ACU Students, Faculty Now Can Access All University Libraries in State
for immediate release Nov. 13, 1997Students at Abilene Christian University and other private Texas colleges were given greatly expanded access to online documents and other library services by the passage of new state legislation.
Created in 1994, TexShare was originally a cooperative program for library services to students, faculty and staff at only state-supported institutions of higher education. After the passage of this year's TexShare bill sponsored by Rep. Bob Hunter, ACU's vice president emeritus, TexShare has been expanded to all private institutions as well as community colleges.
Through TexShare, the collections and services of each individual academic library in the state are made available to the students and faculty of all institutions. In addition, the combined buying power of Texas libraries results in significant cost reductions for electronic information subscriptions.
"The expansion of TexShare to independent universities and community colleges will do more to enrich the quality of educational materials at institutions than anything else," said Carol McDonald, president of Independent Colleges and Universities of Texas. "Through TexShare, students on all campuses will have access to the most sophisticated journals and periodicals available."
TexShare emphasizes electronic information resources as well as traditional collections of books and journals. The largest portion of the program's annual $1 million budget will be dedicated to licensing commercial databases such as Periodical Abstracts and ABI Inform, which provide access to the full text of more than 1,100 journals, in addition to citations to many more journals and periodicals.
ACU will have access to about 500 unique journals its students and faculty have not had access to before, especially in the business field, said Marsha Harper, director of ACU's Brown Library.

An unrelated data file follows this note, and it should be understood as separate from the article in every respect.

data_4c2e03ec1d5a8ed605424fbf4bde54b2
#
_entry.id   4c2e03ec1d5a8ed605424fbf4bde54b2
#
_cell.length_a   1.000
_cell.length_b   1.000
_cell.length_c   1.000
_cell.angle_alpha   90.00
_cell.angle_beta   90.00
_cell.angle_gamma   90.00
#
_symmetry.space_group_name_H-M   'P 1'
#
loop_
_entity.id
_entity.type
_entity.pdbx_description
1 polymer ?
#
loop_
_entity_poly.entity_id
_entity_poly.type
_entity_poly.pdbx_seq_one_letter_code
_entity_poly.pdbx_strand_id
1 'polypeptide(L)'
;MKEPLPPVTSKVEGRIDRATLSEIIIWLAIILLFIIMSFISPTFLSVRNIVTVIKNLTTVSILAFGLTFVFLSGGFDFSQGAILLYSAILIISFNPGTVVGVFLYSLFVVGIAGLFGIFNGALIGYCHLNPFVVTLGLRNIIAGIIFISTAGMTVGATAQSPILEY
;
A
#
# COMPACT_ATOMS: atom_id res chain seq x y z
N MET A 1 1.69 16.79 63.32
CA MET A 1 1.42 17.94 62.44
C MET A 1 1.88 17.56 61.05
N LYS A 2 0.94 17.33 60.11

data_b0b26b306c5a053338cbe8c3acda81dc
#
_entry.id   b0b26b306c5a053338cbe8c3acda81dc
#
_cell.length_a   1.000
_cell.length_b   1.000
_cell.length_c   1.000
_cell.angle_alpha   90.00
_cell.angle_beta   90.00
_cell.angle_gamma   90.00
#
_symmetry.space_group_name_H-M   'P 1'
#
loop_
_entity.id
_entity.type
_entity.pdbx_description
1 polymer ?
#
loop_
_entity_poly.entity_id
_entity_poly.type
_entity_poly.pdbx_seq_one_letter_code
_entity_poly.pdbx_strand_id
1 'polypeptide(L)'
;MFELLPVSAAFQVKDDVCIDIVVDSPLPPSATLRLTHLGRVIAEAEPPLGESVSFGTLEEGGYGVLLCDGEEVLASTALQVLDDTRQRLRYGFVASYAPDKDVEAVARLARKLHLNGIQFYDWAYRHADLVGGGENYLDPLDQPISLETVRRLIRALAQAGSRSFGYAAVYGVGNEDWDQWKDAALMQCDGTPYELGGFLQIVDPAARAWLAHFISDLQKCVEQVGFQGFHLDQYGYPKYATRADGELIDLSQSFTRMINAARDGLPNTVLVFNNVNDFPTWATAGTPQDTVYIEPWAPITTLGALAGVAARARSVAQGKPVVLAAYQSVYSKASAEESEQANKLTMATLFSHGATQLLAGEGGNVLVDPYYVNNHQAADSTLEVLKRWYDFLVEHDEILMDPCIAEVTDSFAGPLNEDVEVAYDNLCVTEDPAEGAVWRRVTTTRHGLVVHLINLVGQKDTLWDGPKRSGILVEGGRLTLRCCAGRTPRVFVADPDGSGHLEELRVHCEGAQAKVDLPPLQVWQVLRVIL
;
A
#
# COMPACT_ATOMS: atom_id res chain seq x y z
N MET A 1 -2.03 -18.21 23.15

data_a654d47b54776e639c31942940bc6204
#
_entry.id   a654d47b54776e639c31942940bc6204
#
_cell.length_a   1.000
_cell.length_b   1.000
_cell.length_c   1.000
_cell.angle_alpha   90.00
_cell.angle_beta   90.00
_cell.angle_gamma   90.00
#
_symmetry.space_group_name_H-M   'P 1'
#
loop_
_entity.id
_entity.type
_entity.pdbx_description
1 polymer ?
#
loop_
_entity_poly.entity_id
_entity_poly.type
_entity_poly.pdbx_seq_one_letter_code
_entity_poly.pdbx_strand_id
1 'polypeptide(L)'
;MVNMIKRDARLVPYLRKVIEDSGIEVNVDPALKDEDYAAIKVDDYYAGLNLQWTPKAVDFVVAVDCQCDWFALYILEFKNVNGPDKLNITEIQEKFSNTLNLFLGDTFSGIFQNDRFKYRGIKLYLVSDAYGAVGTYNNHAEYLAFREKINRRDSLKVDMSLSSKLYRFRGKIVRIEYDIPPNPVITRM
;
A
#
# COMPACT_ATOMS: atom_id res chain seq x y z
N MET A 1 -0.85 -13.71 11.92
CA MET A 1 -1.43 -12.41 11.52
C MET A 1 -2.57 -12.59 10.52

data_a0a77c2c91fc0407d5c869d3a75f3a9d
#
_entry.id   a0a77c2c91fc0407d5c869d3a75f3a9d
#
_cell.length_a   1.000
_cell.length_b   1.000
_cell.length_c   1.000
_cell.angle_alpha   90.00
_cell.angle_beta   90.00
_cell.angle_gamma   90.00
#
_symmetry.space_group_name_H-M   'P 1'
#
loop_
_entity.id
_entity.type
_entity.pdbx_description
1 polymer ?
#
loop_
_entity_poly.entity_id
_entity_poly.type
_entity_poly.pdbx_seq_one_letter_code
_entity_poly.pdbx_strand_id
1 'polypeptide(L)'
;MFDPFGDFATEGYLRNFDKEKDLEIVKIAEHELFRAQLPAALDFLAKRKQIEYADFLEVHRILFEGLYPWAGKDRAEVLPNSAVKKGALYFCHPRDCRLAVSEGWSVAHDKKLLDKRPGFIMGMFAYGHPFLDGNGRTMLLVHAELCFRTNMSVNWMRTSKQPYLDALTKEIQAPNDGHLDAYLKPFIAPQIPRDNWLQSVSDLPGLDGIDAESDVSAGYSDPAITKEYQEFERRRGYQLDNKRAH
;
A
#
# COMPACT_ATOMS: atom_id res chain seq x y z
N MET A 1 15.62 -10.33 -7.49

Future services may include a library card program for students at participating schools who request them; a courier service for interlibrary loans; and the addition of new databases.
In spring 1996, libraries affiliated with ICUT schools formed a consortia to determine shared needs that could be met as a group. This eventually led to a lobbying effort for expanding TexShare.
Harper was active in the project by keeping record of who was contacted by whom, writing letters, visiting legislators, and being a liaison to the Texas Library Association's lobbying efforts.
She was chosen to represent private institutions on the new TexShare Advisory Board, created by the Texas State Library and Archives Commission to establish policies relating to resource sharing.
"This really opens up a lot of information to our students and faculty," Harper said. "This cooperation is especially important to smaller schools and schools in more remote areas such as West Texas. We may not have the option to drive over TCU in Fort Worth this evening, but we can be right in there with TCU on the databases and share in interlibrary loans."
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